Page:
‘Although clearly creative, the [UK design] workforce lacks diversity and is therefore ill-equipped to work in increasingly multi-cultural and global markets.’

The Design Skills Advisory Panel, 2006


Why The Global Studio?

It is difficult to ignore the shifts that have taken place over the past two decades in the way that products are developed, produced, distributed and consumed. It is these changing trends in manufacturing, and the related emergence of globally-networked organisations, that stimulated the development of The Global Studio.

How does The Global Studio work?

Following in the tradition of the design studio, with its emphasis on project-based learning in and through ‘doing’ (Donald Schön), students in The Global Studio design a product to meet the specifications outlined in a design brief. However, additional layers or complexity are woven into the course to facilitate the development of new skills in cross-organisational and cross-cultural communication and collaboration – skills that are increasingly required in order to work effectively in globally-networked workplaces and distributed design teams.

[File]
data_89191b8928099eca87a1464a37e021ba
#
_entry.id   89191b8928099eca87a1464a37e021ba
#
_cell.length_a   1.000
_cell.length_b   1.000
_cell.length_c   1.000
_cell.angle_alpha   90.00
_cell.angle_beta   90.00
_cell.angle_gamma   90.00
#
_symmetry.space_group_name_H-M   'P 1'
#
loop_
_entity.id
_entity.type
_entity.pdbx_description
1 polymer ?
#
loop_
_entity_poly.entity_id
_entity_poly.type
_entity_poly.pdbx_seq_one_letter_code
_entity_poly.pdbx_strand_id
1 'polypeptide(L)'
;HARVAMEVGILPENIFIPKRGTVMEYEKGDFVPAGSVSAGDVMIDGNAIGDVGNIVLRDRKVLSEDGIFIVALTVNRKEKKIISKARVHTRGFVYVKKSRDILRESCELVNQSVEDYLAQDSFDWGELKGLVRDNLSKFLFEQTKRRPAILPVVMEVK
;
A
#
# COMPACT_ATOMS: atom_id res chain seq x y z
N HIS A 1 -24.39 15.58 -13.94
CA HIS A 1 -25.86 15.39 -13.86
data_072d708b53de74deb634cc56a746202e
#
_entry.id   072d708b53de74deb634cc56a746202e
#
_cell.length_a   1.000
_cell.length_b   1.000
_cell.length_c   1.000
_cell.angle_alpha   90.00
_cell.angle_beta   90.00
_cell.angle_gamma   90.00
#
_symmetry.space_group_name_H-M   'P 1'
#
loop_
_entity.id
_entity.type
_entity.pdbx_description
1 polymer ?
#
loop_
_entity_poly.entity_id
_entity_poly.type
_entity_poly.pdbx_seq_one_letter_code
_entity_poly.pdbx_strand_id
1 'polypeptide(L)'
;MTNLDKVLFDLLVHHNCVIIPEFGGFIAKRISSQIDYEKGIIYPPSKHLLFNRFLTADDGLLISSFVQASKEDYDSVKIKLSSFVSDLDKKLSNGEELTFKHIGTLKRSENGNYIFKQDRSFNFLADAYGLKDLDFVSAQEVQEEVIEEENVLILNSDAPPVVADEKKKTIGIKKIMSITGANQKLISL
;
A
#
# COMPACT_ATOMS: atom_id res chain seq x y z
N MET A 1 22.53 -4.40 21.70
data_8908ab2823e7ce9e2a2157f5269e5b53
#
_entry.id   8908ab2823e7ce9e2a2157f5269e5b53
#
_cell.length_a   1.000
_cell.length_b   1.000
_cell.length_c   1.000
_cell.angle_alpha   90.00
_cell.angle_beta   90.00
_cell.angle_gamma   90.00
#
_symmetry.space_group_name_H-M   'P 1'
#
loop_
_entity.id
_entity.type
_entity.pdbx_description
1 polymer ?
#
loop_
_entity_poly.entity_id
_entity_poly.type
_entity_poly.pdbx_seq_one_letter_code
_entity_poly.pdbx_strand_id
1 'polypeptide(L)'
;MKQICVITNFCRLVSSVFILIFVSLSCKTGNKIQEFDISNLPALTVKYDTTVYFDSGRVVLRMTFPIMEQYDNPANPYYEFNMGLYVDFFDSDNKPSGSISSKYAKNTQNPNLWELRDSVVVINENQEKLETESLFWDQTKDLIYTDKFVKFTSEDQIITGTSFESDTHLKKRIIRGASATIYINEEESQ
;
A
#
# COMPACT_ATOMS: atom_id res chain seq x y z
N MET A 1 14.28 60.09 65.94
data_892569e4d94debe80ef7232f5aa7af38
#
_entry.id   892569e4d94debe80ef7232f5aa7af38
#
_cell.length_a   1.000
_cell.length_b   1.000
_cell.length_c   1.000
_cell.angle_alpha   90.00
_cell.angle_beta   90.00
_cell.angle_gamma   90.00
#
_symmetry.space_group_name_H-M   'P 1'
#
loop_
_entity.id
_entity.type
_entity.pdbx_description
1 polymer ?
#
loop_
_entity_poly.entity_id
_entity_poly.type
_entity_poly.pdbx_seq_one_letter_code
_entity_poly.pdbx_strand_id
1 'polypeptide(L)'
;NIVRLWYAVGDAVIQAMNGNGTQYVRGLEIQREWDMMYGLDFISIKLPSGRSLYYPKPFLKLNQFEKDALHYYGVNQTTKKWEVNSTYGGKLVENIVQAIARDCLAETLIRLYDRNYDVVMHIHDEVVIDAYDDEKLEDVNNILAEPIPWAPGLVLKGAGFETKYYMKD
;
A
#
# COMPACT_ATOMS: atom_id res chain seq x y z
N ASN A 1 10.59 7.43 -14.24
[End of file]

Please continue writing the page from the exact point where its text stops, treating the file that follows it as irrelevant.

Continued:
How is The Global Studio delivered?

The course structure has been developed in close collaboration with academics from various disciplines including industrial design, engineering and education. The Global Studio is delivered using a blended learning approach, with a combination of online learning and face-to-face teaching. Student teams across the globe are linked, acting in ‘designer’ and ‘client’ roles for each other while undertaking a product development project – for example, a workgroup at Loughborough University acts as ‘client’ to a ‘designer’ group at Hong-ik University, as well as being ‘designers’ working with their ‘client’ at Hong-ik University.